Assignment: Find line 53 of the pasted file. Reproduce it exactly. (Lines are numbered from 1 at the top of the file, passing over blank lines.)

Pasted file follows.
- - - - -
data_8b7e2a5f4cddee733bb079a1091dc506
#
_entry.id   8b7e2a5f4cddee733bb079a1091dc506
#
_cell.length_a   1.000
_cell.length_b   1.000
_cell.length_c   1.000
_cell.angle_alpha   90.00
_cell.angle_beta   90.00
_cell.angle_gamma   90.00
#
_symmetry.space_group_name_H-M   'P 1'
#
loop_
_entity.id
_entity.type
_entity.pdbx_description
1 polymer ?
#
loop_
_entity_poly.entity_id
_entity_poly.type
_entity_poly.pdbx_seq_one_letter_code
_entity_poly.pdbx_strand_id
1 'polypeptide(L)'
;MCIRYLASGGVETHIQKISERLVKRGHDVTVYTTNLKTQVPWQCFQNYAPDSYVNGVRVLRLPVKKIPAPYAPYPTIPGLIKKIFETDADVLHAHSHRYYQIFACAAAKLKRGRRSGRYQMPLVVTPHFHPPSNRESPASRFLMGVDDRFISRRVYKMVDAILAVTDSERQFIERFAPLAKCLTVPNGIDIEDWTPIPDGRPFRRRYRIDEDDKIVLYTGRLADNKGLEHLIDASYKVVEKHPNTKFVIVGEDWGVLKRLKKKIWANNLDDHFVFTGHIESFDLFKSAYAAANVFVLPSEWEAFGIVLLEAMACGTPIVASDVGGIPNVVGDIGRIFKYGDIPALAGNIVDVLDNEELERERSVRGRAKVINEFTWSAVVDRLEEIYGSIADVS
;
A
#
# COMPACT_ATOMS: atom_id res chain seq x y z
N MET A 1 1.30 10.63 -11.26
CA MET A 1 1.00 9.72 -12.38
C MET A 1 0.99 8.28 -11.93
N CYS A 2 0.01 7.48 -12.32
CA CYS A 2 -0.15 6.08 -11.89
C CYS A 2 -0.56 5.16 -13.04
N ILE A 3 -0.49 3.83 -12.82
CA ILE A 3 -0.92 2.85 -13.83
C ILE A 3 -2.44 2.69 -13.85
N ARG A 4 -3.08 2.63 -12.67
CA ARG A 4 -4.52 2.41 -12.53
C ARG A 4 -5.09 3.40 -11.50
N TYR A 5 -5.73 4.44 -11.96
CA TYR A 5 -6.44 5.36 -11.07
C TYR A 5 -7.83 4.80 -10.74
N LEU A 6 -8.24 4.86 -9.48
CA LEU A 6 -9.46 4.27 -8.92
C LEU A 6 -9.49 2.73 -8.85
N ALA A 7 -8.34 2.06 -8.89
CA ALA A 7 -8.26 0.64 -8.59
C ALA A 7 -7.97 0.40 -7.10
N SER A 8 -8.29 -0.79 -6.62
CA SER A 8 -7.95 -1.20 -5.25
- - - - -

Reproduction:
CA SER A 8 -7.95 -1.20 -5.25